New York

Ron Baron

Ron Baron describes himself as “a cultured archaeologist.” He might also be described as an obsessive recycler: in his work the most redundant objects acquire new meaning and purpose. In In Memory (all works 1994), for example, he assembles 15 fish tanks and fills them with footballs, tennis balls, sporting trophies, yearbooks, curios (including a model of the Eiffel Tower), and empty aspirin bottles. The result resembles a compact museum of private life or a volume of short stories (Baron’s “Book of Guys”) chronicling the trials and tribulations of the great white American male in the ’90s.

Of course, there is nothing new about assemblage or the readymade, and Baron is careful to acknowledge his antecedents by incorporating a distinctly Duchampian wine rack in one of the pieces, but he takes his method well beyond cliché. He is resourceful, has a keen sense of the absurd, and has a way of keeping the viewer agreeably off-balance.

In his latest show, Baron combines an ironic but affectionate celebration of dumb masculinity with a surprisingly refined estheticism and a feeling for the monumental. These qualities may derive from the ten years he worked as a ceramicist, and he remains fond of stacking plates and trays to form shapes suggestive of urns or vases. The most spectacular of these surmounts the piece called Manhole and is composed of a bristling mass of gilded trophies won in athletic competitions.

In much of Baron’s work there are elements of autobiographical narrative. In Armchair Quarterback, for example, a TV in a wheelchair shows an endless reel of the artist’s father’s home movies. Atlas takes a more oblique, allegorical approach. Whereas many of these pieces present the male as sports fan, Atlas seems more concerned with the male as office worker or executive. It consists of a kind of wasp-waisted pillar or totem, the lower half of which is largely made up of briefcases and file drawers. This serves as an oversize plinth for a small, found statuette of Atlas carrying the world on his shoulders, which in turn appears to support an improbably ponderous urn shape, towering almost to the gallery’s ceiling. You ask yourself how the thing stays up. Surely there could be no more graphic comment on the weight of the male burden? But Baron is not in the business of crude symbolism: this Atlas has a couple of youthful helpers, and the urn is, in fact, suspended from the ceiling. The piece defies gravity in more than one sense.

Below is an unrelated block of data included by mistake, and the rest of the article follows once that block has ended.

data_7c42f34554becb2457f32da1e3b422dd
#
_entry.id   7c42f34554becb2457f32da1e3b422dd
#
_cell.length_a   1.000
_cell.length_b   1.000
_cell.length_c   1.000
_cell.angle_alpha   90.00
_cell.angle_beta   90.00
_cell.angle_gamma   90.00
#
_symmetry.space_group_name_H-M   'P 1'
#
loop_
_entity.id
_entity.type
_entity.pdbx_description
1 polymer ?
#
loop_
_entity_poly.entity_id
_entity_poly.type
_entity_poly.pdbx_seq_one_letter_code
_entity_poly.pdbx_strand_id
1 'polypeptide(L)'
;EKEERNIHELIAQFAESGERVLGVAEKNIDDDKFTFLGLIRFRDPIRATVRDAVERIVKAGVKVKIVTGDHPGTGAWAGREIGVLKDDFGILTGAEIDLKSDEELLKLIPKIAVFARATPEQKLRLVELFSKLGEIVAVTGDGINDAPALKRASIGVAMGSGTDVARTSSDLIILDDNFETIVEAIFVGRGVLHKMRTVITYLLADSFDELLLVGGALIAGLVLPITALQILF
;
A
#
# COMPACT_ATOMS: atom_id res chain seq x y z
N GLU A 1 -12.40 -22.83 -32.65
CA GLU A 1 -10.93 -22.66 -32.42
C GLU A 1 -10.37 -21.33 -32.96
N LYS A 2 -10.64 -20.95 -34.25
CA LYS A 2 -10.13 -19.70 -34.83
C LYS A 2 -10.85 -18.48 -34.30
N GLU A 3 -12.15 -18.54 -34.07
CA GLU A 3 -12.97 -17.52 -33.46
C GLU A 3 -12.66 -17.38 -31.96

The oddest and most irresistible object in the show is Innerglow, a tall vase rising from a found pedestal. As you look at it you realize, with mounting disbelief, how Baron came by the empty aspirin bottles of In Memory. The vase is constructed from several thousand aspirins laboriously glued together, and a light directed down into it causes it to appear to glow softly from within like an illuminated honeycomb. Anyone who can elicit poetry from a heap of aspirins is clearly a force to be reckoned with.

John Ash